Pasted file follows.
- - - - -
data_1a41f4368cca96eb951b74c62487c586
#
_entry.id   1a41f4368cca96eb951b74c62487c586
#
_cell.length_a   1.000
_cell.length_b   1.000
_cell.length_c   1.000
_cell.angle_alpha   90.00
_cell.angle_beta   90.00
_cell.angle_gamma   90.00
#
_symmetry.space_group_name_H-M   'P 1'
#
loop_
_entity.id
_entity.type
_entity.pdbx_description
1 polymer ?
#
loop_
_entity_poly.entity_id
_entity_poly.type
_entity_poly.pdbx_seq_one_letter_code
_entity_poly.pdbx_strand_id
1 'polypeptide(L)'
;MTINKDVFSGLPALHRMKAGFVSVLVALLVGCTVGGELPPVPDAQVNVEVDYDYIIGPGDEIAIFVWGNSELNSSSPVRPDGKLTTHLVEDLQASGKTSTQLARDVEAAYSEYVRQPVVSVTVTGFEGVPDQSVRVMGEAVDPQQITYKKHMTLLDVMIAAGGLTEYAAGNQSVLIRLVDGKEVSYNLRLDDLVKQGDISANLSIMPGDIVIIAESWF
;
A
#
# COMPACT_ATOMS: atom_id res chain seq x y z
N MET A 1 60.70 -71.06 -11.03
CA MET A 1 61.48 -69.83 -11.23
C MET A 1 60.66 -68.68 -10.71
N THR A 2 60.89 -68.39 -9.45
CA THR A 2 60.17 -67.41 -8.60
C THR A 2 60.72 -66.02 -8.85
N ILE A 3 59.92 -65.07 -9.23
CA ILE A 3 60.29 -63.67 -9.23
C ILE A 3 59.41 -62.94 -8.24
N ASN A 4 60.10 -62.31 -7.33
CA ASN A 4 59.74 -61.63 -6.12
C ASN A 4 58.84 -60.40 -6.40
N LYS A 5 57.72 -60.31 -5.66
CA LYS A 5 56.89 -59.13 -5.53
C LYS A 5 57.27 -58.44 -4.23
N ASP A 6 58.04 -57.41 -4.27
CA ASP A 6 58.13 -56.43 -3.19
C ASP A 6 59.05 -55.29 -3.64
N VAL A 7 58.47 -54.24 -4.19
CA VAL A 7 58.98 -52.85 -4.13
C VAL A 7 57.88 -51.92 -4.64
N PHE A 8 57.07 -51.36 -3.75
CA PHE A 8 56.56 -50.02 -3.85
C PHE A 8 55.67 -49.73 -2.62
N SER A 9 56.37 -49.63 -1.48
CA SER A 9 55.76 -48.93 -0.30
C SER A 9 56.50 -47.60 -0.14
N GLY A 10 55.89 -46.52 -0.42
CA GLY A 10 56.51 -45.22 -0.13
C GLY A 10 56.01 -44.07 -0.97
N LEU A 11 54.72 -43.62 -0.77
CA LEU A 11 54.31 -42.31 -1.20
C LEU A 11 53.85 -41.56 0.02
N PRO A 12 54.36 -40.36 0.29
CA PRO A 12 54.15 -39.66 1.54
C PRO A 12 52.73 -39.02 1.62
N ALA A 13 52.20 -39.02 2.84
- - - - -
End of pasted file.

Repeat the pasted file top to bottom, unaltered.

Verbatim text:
data_1a41f4368cca96eb951b74c62487c586
#
_entry.id   1a41f4368cca96eb951b74c62487c586
#
_cell.length_a   1.000
_cell.length_b   1.000
_cell.length_c   1.000
_cell.angle_alpha   90.00
_cell.angle_beta   90.00
_cell.angle_gamma   90.00
#
_symmetry.space_group_name_H-M   'P 1'
#
loop_
_entity.id
_entity.type
_entity.pdbx_description
1 polymer ?
#
loop_
_entity_poly.entity_id
_entity_poly.type
_entity_poly.pdbx_seq_one_letter_code
_entity_poly.pdbx_strand_id
1 'polypeptide(L)'
;MTINKDVFSGLPALHRMKAGFVSVLVALLVGCTVGGELPPVPDAQVNVEVDYDYIIGPGDEIAIFVWGNSELNSSSPVRPDGKLTTHLVEDLQASGKTSTQLARDVEAAYSEYVRQPVVSVTVTGFEGVPDQSVRVMGEAVDPQQITYKKHMTLLDVMIAAGGLTEYAAGNQSVLIRLVDGKEVSYNLRLDDLVKQGDISANLSIMPGDIVIIAESWF
;
A
#
# COMPACT_ATOMS: atom_id res chain seq x y z
N MET A 1 60.70 -71.06 -11.03
CA MET A 1 61.48 -69.83 -11.23
C MET A 1 60.66 -68.68 -10.71
N THR A 2 60.89 -68.39 -9.45
CA THR A 2 60.17 -67.41 -8.60
C THR A 2 60.72 -66.02 -8.85
N ILE A 3 59.92 -65.07 -9.23
CA ILE A 3 60.29 -63.67 -9.23
C ILE A 3 59.41 -62.94 -8.24
N ASN A 4 60.10 -62.31 -7.33
CA ASN A 4 59.74 -61.63 -6.12
C ASN A 4 58.84 -60.40 -6.40
N LYS A 5 57.72 -60.31 -5.66
CA LYS A 5 56.89 -59.13 -5.53
C LYS A 5 57.27 -58.44 -4.23
N ASP A 6 58.04 -57.41 -4.27
CA ASP A 6 58.13 -56.43 -3.19
C ASP A 6 59.05 -55.29 -3.64
N VAL A 7 58.47 -54.24 -4.19
CA VAL A 7 58.98 -52.85 -4.13
C VAL A 7 57.88 -51.92 -4.64
N PHE A 8 57.07 -51.36 -3.75
CA PHE A 8 56.56 -50.02 -3.85
C PHE A 8 55.67 -49.73 -2.62
N SER A 9 56.37 -49.63 -1.48
CA SER A 9 55.76 -48.93 -0.30
C SER A 9 56.50 -47.60 -0.14
N GLY A 10 55.89 -46.52 -0.42
CA GLY A 10 56.51 -45.22 -0.13
C GLY A 10 56.01 -44.07 -0.97
N LEU A 11 54.72 -43.62 -0.77
CA LEU A 11 54.31 -42.31 -1.20
C LEU A 11 53.85 -41.56 0.02
N PRO A 12 54.36 -40.36 0.29
CA PRO A 12 54.15 -39.66 1.54
C PRO A 12 52.73 -39.02 1.62
N ALA A 13 52.20 -39.02 2.84